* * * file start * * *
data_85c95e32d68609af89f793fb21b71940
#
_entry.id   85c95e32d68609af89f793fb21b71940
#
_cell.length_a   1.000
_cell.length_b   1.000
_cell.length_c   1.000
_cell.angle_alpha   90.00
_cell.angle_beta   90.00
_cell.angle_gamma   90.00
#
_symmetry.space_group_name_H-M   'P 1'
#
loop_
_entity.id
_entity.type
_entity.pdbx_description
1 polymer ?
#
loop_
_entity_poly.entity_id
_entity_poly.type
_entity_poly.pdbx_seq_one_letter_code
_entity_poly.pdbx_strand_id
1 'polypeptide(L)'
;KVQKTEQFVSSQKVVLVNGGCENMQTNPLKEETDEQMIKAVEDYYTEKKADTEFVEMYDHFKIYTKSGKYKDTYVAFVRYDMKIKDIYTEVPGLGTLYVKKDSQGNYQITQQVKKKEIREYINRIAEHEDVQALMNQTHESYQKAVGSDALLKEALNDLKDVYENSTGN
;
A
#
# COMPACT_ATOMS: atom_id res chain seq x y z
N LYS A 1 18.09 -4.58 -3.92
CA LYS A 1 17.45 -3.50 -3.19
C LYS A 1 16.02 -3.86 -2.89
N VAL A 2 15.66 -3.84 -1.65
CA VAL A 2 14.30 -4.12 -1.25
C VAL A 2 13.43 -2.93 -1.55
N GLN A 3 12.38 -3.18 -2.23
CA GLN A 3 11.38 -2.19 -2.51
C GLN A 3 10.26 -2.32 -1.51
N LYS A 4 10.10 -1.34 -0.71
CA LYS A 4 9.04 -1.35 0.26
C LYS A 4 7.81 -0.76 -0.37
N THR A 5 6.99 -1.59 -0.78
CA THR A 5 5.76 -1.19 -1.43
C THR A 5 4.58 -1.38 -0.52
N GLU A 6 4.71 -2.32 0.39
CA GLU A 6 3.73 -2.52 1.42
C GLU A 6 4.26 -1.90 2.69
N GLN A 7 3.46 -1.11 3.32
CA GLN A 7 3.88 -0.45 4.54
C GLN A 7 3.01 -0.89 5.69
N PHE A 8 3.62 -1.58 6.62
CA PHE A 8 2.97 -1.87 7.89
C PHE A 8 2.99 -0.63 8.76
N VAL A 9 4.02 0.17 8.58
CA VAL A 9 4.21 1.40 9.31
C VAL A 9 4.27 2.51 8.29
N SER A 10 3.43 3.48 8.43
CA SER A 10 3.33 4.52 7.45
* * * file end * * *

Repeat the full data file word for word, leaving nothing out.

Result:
data_85c95e32d68609af89f793fb21b71940
#
_entry.id   85c95e32d68609af89f793fb21b71940
#
_cell.length_a   1.000
_cell.length_b   1.000
_cell.length_c   1.000
_cell.angle_alpha   90.00
_cell.angle_beta   90.00
_cell.angle_gamma   90.00
#
_symmetry.space_group_name_H-M   'P 1'
#
loop_
_entity.id
_entity.type
_entity.pdbx_description
1 polymer ?
#
loop_
_entity_poly.entity_id
_entity_poly.type
_entity_poly.pdbx_seq_one_letter_code
_entity_poly.pdbx_strand_id
1 'polypeptide(L)'
;KVQKTEQFVSSQKVVLVNGGCENMQTNPLKEETDEQMIKAVEDYYTEKKADTEFVEMYDHFKIYTKSGKYKDTYVAFVRYDMKIKDIYTEVPGLGTLYVKKDSQGNYQITQQVKKKEIREYINRIAEHEDVQALMNQTHESYQKAVGSDALLKEALNDLKDVYENSTGN
;
A
#
# COMPACT_ATOMS: atom_id res chain seq x y z
N LYS A 1 18.09 -4.58 -3.92
CA LYS A 1 17.45 -3.50 -3.19
C LYS A 1 16.02 -3.86 -2.89
N VAL A 2 15.66 -3.84 -1.65
CA VAL A 2 14.30 -4.12 -1.25
C VAL A 2 13.43 -2.93 -1.55
N GLN A 3 12.38 -3.18 -2.23
CA GLN A 3 11.38 -2.19 -2.51
C GLN A 3 10.26 -2.32 -1.51
N LYS A 4 10.10 -1.34 -0.71
CA LYS A 4 9.04 -1.35 0.26
C LYS A 4 7.81 -0.76 -0.37
N THR A 5 6.99 -1.59 -0.78
CA THR A 5 5.76 -1.19 -1.43
C THR A 5 4.58 -1.38 -0.52
N GLU A 6 4.71 -2.32 0.39
CA GLU A 6 3.73 -2.52 1.42
C GLU A 6 4.26 -1.90 2.69
N GLN A 7 3.46 -1.11 3.32
CA GLN A 7 3.88 -0.45 4.54
C GLN A 7 3.01 -0.89 5.69
N PHE A 8 3.62 -1.58 6.62
CA PHE A 8 2.97 -1.87 7.89
C PHE A 8 2.99 -0.63 8.76
N VAL A 9 4.02 0.17 8.58
CA VAL A 9 4.21 1.40 9.31
C VAL A 9 4.27 2.51 8.29
N SER A 10 3.43 3.48 8.43
CA SER A 10 3.33 4.52 7.45